Democracy or bust!

Recently, I took a certification class to be a poll worker. You know those folks, the people who operate polling places where barely 1 out of 4 New Yorkers can be harangued to visit once, god forbid twice a year.

You know, the people without whom democracy would crumble.


(Click on image for source.)

I really wasn’t sure what to expect, especially after the opening, where one of the instructors outlined the day. It would end with a 20-question exam. It would be open book, and at the end of each question, they list the page where one would find the answer. I had been so proud of myself for committing myself to this civic duty. At this point, I no longer felt special. Democracy certainly had low expectations for those who served it.

It was a 4-hour session, that covered all the mechanics of poll site operations: from accessibility signage, to ballot scanning machines, to making friends with fellow poll workers to make that 16-hour Election Day fly by in peace and harmony. Most of all, it conveyed that poll working is a customer service-oriented position, where the customer is almost always right.

One of the sections covered was verifying that the person standing in front of you is, in fact, the registered voter they claim to be. Various situations were covered, such as not having a signature previously recorded, whether the fresh-faced person in front of you is the 62-year old woman as the registration book is expecting (the miracles of plastic surgery notwithstanding). Then there was the scenario of the gender listing in the registration book not [seeming] to match the gender presented. The instructor, a forthright and engaging fellow, simply declared,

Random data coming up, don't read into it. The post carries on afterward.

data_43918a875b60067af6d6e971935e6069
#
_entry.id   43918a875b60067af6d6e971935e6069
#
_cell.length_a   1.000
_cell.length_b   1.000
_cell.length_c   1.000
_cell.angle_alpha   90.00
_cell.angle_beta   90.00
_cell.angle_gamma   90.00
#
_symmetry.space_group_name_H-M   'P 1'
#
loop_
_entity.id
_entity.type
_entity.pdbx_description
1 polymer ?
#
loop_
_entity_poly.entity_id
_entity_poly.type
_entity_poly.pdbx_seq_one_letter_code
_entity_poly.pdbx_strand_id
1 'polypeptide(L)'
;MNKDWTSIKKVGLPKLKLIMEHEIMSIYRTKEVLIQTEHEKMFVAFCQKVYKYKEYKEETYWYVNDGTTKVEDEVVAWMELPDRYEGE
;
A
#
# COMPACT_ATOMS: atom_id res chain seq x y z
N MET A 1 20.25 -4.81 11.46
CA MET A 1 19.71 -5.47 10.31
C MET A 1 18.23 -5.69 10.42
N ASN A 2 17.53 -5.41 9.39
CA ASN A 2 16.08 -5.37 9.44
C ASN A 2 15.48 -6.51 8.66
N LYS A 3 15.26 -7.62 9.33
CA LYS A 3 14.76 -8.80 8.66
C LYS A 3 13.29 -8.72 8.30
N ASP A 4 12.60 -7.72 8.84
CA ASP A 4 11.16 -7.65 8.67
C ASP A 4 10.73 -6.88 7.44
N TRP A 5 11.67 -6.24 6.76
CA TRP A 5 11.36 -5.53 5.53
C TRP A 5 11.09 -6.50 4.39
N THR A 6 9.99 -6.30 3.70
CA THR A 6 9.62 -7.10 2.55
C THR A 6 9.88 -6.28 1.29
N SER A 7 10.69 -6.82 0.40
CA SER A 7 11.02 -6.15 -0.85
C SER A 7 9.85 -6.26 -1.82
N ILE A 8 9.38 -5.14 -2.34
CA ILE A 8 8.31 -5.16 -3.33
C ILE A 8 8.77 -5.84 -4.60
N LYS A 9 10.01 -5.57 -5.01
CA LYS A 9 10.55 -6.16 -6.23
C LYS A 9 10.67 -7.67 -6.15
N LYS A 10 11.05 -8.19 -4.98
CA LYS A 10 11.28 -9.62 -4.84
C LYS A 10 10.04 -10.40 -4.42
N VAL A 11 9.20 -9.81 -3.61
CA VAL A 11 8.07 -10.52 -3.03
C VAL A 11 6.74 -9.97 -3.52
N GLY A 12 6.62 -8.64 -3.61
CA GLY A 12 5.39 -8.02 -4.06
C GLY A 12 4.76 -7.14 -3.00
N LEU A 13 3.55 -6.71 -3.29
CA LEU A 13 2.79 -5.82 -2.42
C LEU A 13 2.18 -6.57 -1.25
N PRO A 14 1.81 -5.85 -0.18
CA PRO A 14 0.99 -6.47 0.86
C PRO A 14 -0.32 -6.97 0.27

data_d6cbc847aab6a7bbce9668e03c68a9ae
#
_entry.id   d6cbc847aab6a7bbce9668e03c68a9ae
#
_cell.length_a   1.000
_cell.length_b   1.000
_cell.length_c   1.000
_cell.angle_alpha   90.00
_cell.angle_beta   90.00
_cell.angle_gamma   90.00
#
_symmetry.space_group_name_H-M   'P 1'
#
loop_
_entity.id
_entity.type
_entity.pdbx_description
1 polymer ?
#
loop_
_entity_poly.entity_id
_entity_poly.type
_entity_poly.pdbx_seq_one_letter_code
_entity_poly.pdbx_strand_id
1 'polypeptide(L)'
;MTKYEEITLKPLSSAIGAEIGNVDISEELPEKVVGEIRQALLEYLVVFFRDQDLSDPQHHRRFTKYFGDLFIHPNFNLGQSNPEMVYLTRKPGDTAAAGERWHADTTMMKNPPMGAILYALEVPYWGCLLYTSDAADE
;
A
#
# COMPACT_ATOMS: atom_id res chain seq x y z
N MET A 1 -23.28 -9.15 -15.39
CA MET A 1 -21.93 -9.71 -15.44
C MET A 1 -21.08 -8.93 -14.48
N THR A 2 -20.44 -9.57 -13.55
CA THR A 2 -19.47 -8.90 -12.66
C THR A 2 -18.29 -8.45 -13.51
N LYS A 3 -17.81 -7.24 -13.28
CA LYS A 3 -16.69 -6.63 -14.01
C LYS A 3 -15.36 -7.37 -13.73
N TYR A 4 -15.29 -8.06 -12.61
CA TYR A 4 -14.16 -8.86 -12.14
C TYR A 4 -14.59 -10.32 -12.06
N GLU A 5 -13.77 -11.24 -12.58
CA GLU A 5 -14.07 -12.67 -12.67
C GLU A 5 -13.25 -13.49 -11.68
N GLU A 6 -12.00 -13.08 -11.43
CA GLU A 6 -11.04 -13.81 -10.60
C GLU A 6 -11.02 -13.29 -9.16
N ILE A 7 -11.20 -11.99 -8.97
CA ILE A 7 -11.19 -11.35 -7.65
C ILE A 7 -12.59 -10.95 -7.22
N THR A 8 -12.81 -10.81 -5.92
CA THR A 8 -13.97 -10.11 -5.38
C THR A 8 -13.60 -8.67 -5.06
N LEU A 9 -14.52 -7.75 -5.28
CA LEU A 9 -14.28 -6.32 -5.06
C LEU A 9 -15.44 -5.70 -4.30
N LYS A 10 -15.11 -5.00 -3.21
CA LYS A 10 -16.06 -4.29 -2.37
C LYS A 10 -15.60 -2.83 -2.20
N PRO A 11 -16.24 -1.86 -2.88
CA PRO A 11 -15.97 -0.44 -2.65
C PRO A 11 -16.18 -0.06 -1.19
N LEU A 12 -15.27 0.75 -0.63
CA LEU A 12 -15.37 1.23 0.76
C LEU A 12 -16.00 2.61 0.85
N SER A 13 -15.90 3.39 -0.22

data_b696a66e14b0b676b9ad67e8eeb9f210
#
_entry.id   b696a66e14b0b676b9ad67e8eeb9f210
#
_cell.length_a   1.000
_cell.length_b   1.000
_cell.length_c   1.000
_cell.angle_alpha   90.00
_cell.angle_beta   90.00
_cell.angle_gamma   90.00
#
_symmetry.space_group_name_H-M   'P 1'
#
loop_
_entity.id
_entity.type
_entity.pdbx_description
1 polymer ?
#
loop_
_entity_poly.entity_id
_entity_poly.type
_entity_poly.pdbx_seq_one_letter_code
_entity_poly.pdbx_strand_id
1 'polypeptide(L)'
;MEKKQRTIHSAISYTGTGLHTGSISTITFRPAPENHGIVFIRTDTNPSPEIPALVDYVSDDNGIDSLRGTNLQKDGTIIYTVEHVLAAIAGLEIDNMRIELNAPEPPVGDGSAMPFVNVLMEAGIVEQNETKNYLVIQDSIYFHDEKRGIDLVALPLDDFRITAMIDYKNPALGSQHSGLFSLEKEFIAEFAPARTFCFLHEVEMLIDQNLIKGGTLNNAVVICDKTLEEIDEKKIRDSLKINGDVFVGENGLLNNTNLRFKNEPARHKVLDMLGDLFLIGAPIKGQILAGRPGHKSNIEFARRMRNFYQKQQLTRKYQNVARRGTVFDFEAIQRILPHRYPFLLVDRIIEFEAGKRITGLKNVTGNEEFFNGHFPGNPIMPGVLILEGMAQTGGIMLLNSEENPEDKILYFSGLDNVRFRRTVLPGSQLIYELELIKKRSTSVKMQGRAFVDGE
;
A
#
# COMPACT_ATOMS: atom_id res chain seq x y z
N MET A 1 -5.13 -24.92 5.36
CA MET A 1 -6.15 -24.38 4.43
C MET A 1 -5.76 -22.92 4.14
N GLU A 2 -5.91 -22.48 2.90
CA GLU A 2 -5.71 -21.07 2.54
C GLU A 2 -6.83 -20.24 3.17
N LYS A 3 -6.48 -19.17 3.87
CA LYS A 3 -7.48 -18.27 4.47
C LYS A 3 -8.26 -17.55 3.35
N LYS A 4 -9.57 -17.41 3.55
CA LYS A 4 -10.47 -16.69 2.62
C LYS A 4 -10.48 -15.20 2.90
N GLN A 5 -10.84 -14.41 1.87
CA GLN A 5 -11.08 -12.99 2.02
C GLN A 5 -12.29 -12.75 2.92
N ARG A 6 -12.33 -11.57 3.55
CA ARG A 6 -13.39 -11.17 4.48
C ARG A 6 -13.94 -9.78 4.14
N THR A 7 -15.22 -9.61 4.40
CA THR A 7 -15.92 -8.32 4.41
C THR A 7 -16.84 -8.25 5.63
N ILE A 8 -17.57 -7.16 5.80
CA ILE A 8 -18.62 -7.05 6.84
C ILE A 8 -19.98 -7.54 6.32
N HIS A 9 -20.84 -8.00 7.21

“This is the new normal folks. We treat everyone with respect and dignity. If the signatures match, that’s all we need to know. We’re in the voting business, not the culture business.”
Then he moved on to affidavit voting…

Though not crazy that this was reduced to a culture issue, rather than an identity or basic humanity issue, I took this positively. I suppose we are all still struggling for a common language.  I hoped, and hope still, that this was sincere. There weren’t any snickers in the class, at least as far as I could tell. Perhaps it’s the distance we have yet to travel between tolerance and affirmation.

Whether I’ve passed that “exam”, I won’t know for another couple of weeks. It turns out there was a bigger outcome to hope for after this experience.


[Featured image available here.]